On Sat, May 10, 2003 at 10:26:11PM +0900, Simon Strandgaard wrote:
> I have some more to add to this issue.
> 
> 
> I am embedding ruby into c++ and want to seperate Rubys output from C++.
> 
> AFAIK: When ruby spawns a child-process, then the child inherits 
> filedescriptor 1 & 2 from parent. 
> 
> What im asking for is: is it possible for let the children inherit the
> value of rb_stdout, rb_stderr instead ???

From the Unix point of view, the child can be passed any open *Unix*
filehandles that you like.

For doing this sort of stuff from C, I strongly recommend the book "Advanced
Programming in the Unix Environment" by the late Richard Stevens (Addison
Wesley). It's a classic must-have reference books for anyone writing Unix
programs. In short, you open whatever files/pipes you like, then use the
function dup2() to assign them to fd 0/fd 1/fd 2.

If you look at the source for 'Open3::popen3' you'll see a way that you can
do this from Ruby using IO#reopen. Note that rb_stdout and rb_stderr that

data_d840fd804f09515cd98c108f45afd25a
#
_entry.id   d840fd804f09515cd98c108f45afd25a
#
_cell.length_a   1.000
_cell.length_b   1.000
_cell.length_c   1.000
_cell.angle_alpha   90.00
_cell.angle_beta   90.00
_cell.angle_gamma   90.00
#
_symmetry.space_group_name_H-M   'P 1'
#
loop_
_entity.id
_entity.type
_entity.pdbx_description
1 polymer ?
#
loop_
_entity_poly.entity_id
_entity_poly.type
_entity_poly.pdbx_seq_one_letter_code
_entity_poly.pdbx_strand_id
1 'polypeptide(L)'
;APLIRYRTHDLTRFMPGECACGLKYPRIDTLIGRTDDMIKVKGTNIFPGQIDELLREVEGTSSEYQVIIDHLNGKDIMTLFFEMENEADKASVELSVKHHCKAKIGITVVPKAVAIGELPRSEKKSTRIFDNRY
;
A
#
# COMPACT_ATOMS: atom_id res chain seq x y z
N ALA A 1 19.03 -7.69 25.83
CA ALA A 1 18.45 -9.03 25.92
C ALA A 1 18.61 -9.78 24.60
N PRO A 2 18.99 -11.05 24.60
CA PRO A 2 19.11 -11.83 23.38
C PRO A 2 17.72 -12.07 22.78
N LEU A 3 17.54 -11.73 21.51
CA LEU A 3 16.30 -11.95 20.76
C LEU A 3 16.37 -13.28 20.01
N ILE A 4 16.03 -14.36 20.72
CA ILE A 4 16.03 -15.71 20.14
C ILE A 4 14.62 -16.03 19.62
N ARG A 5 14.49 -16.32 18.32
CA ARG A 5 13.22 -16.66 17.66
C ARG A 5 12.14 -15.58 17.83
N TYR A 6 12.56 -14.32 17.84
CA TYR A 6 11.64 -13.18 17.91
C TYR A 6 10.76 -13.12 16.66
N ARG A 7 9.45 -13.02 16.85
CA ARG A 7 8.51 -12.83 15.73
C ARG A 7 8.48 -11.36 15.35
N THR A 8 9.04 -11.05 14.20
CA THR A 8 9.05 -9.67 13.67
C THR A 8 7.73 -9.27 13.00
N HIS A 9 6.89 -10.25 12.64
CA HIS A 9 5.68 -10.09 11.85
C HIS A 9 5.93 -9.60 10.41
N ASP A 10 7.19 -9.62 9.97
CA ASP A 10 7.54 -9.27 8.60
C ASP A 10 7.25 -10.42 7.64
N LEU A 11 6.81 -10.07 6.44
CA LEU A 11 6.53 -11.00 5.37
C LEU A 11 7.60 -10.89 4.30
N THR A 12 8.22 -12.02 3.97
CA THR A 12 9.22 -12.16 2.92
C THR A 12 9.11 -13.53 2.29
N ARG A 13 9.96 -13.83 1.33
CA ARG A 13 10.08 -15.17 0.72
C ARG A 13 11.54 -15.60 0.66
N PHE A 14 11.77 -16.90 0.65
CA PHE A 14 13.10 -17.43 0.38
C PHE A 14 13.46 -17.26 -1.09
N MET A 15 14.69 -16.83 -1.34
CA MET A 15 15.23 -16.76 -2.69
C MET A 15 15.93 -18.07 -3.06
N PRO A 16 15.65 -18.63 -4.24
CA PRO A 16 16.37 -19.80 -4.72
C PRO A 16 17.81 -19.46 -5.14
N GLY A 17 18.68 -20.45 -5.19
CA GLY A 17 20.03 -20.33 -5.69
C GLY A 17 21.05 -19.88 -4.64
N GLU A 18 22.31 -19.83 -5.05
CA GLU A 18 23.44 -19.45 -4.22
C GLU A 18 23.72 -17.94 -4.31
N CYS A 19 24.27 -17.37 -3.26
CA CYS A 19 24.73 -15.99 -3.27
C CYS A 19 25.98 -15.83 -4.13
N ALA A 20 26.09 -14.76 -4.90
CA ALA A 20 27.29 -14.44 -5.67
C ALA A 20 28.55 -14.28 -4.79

you mention are just the constants STDOUT and STDERR in ruby:

io.c:    rb_define_global_const("STDOUT", rb_stdout);
io.c:    rb_define_global_const("STDERR", rb_stderr);

These objects are wrappers, or containers, which contain the relevant fds,
or in fact FILE* objects which are a stdio abstraction which in turn contain
the fds. Look at prep_stdio in io.c:

prep_stdio(f, mode, klass)
    FILE *f;
{
...
    MakeOpenFile(io, fp);
    fp->f = f;
    fp->mode = mode;
...
}

    rb_stdout = orig_stdout = prep_stdio(stdout, FMODE_WRITABLE, rb_cIO);

So whenever you do STDOUT.reopen you are really acting on the stdio object
"FILE *stdout" which in turn is a wrapper around an open file on fd 1.

Now, if you do
    system("foo")
that's the fd your child will share with the parent process as its stdout.

If you do
    any=%x{foo}
then Ruby opens a new pipe and hands one end of it as fd 1 to the child
process, and reads the local end into a string. However it doesn't touch fd
2, so the child process shares it.

The same applies with IO.popen("foo","r")

In the case of Open3.popen3 you get three separate pipes set up, and one end
of each of those pipes is dup2()'d into fd0, fd1 and fd2 of the child
process before exec'ing.

Is this any clearer??

Regards,

Brian.